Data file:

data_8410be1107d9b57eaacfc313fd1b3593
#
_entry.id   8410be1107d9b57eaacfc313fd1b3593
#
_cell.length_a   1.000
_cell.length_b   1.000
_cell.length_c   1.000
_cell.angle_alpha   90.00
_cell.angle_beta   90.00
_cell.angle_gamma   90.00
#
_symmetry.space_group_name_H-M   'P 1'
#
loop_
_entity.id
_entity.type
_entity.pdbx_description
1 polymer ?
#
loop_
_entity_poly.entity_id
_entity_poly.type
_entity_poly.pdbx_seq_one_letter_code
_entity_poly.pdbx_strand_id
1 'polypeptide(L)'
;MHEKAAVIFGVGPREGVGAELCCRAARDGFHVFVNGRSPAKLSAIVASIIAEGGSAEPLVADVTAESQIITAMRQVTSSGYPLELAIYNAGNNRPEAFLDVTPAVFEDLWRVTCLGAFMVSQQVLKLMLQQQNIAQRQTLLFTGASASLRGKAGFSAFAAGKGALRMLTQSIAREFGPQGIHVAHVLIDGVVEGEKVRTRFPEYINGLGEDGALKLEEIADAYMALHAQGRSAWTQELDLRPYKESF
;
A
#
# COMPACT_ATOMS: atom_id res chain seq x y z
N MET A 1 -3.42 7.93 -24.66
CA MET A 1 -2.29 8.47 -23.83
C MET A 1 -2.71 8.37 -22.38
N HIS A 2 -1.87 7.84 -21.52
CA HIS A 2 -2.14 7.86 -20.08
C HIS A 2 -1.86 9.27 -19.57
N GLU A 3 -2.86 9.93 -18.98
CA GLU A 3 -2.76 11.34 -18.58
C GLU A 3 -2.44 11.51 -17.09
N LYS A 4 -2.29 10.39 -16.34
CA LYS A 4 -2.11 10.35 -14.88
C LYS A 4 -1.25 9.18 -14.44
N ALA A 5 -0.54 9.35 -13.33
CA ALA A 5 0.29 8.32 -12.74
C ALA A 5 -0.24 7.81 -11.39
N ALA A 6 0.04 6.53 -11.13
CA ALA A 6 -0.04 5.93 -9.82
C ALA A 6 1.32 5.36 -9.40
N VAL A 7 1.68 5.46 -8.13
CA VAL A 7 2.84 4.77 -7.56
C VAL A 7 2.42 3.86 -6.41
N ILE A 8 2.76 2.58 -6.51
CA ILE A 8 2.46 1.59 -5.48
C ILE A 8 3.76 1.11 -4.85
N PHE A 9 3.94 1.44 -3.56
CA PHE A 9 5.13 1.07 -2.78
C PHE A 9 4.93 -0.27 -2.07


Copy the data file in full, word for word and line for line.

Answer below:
data_8410be1107d9b57eaacfc313fd1b3593
#
_entry.id   8410be1107d9b57eaacfc313fd1b3593
#
_cell.length_a   1.000
_cell.length_b   1.000
_cell.length_c   1.000
_cell.angle_alpha   90.00
_cell.angle_beta   90.00
_cell.angle_gamma   90.00
#
_symmetry.space_group_name_H-M   'P 1'
#
loop_
_entity.id
_entity.type
_entity.pdbx_description
1 polymer ?
#
loop_
_entity_poly.entity_id
_entity_poly.type
_entity_poly.pdbx_seq_one_letter_code
_entity_poly.pdbx_strand_id
1 'polypeptide(L)'
;MHEKAAVIFGVGPREGVGAELCCRAARDGFHVFVNGRSPAKLSAIVASIIAEGGSAEPLVADVTAESQIITAMRQVTSSGYPLELAIYNAGNNRPEAFLDVTPAVFEDLWRVTCLGAFMVSQQVLKLMLQQQNIAQRQTLLFTGASASLRGKAGFSAFAAGKGALRMLTQSIAREFGPQGIHVAHVLIDGVVEGEKVRTRFPEYINGLGEDGALKLEEIADAYMALHAQGRSAWTQELDLRPYKESF
;
A
#
# COMPACT_ATOMS: atom_id res chain seq x y z
N MET A 1 -3.42 7.93 -24.66
CA MET A 1 -2.29 8.47 -23.83
C MET A 1 -2.71 8.37 -22.38
N HIS A 2 -1.87 7.84 -21.52
CA HIS A 2 -2.14 7.86 -20.08
C HIS A 2 -1.86 9.27 -19.57
N GLU A 3 -2.86 9.93 -18.98
CA GLU A 3 -2.76 11.34 -18.58
C GLU A 3 -2.44 11.51 -17.09
N LYS A 4 -2.29 10.39 -16.34
CA LYS A 4 -2.11 10.35 -14.88
C LYS A 4 -1.25 9.18 -14.44
N ALA A 5 -0.54 9.35 -13.33
CA ALA A 5 0.29 8.32 -12.74
C ALA A 5 -0.24 7.81 -11.39
N ALA A 6 0.04 6.53 -11.13
CA ALA A 6 -0.04 5.93 -9.82
C ALA A 6 1.32 5.36 -9.40
N VAL A 7 1.68 5.46 -8.13
CA VAL A 7 2.84 4.77 -7.56
C VAL A 7 2.42 3.86 -6.41
N ILE A 8 2.76 2.58 -6.51
CA ILE A 8 2.46 1.59 -5.48
C ILE A 8 3.76 1.11 -4.85
N PHE A 9 3.94 1.44 -3.56
CA PHE A 9 5.13 1.07 -2.78
C PHE A 9 4.93 -0.27 -2.07